By Alexis Herr
The United States Holocaust Memorial Museum created a specific branch in 1995, just two years after the museum opened its doors, to “alert the national conscience, influence policy makers, and stimulate worldwide action to confront and work to halt acts of genocide or related crimes against humanity.” Named the Committee on Conscience (CoC), the CoC has become a leader in genocide education, memory, and prevention. The CoC announced a few months ago that although it will remain a standing committee member of the governing body of United States Holocaust Memorial Council, the CoC’s center at the Museum would now be called the Center for the Prevention of Genocide (CPG). Although the organization changed the name of its official body working at the Museum, its commanding leadership in the field of human rights remains unaltered. Indeed, according to a statement issued by Mike Abramowitz, the Director of the CPG, the new name indicates a strong commitment to preventing atrocity.
The decision to create and house the Committee of Conscience at the US Holocaust Memorial Museum nearly twenty years ago signified the Museum’s dedication to upholding Holocaust memory and combating genocide and crimes against humanity. Early on, the Museum received criticism for the decision to house a center for genocide prevention at a Holocaust museum. Such critics complained that the Holocaust was unique and as such should be held to a different standard than other atrocities. Thankfully, the Museum and CoC forged ahead.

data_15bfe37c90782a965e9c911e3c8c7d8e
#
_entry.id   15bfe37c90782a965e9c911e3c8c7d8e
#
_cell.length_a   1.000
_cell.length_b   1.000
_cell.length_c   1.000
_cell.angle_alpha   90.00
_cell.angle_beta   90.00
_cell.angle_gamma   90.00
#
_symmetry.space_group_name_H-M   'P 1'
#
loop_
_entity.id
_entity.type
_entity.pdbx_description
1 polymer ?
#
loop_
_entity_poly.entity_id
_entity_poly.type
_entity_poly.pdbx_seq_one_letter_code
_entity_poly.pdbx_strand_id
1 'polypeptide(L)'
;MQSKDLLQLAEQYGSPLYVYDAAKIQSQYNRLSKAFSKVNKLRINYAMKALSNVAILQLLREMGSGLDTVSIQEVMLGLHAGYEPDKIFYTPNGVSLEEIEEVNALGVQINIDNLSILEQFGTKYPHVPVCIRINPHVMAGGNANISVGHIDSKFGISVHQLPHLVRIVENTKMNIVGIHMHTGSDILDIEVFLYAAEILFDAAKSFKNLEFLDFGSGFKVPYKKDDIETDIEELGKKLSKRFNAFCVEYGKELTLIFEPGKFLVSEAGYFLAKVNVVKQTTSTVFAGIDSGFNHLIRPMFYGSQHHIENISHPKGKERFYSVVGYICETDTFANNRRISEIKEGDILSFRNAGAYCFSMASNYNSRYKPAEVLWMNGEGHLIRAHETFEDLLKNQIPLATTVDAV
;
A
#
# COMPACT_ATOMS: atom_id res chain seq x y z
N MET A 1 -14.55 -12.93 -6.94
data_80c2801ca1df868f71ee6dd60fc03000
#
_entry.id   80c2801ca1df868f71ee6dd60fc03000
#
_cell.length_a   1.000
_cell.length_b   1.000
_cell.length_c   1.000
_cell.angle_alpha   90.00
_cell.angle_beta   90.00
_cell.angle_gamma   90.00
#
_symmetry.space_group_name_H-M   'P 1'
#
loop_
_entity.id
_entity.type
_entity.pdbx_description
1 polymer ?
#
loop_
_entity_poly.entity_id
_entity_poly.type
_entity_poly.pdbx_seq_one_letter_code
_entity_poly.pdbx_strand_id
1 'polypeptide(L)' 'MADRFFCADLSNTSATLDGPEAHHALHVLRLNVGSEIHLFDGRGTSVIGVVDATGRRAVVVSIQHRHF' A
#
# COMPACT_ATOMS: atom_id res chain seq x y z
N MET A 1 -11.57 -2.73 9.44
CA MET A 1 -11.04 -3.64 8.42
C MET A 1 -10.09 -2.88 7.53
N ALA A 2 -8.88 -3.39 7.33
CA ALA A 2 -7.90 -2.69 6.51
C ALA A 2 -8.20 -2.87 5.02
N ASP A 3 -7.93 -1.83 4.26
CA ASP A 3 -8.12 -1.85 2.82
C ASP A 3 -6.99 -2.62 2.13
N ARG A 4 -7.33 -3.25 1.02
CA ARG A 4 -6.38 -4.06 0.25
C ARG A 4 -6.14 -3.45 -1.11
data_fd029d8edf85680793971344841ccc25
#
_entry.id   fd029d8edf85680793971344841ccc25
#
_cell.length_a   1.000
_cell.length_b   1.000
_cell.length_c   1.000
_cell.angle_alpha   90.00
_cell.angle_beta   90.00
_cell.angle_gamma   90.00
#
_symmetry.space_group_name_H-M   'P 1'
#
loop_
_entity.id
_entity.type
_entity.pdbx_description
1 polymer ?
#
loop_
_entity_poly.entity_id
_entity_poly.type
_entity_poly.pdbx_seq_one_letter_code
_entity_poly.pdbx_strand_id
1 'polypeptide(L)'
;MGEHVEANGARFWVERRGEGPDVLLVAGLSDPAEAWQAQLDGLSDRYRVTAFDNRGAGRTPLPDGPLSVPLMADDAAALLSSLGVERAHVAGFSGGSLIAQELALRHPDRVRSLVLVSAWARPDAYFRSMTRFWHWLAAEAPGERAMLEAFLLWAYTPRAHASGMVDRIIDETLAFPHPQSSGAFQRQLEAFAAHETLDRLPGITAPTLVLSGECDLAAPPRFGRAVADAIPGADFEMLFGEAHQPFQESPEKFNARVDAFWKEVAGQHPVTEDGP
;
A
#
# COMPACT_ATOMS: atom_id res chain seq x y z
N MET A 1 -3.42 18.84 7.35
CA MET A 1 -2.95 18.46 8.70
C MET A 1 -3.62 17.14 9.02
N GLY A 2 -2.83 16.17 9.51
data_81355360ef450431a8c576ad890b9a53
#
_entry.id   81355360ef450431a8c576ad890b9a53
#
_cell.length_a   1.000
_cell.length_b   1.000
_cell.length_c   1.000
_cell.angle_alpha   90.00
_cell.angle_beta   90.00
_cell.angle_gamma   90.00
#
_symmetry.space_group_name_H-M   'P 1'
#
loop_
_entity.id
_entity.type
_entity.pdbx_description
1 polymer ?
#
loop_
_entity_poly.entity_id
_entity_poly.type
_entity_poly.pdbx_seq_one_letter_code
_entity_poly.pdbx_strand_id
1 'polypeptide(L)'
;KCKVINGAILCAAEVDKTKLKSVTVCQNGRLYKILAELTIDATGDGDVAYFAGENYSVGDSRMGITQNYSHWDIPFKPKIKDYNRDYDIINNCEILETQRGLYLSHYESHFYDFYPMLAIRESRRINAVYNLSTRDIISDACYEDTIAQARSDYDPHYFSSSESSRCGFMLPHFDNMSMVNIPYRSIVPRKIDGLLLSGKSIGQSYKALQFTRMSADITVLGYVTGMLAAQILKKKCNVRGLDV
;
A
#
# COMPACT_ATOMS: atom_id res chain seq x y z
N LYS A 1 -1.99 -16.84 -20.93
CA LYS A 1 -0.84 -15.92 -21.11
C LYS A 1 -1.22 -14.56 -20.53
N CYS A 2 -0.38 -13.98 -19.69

The CoC has taught us that cases of genocides have far more in common than previously thought and much can be learned from studying these congruences. Scrutinizing the patterns and conditions present in pre-genocidal societies has helped the CoC, for example, raise the alarm when present day communities exhibit similar precedents. Currently, the CPG has a new report listed on their website entitled “Potential for Genocidal Violence in Syria” that exemplifies the importance of such scholarship.
The new name of the CoC’s acting body at the Museum seemingly acknowledges the progress that Holocaust scholarship and genocide prevention has made in the past two decades. Twenty years ago the CoC’s name indicated the moral responsibility to prevent genocide. The word “Conscience” was used to explain the importance of and reason for the organization’s work. Its new title, Center for the Prevention of Genocide, acknowledges that it no longer needs to explain the worth of its activities. Instead, the name is a self-evident reflection of a longstanding commitment to confront and prevent genocide.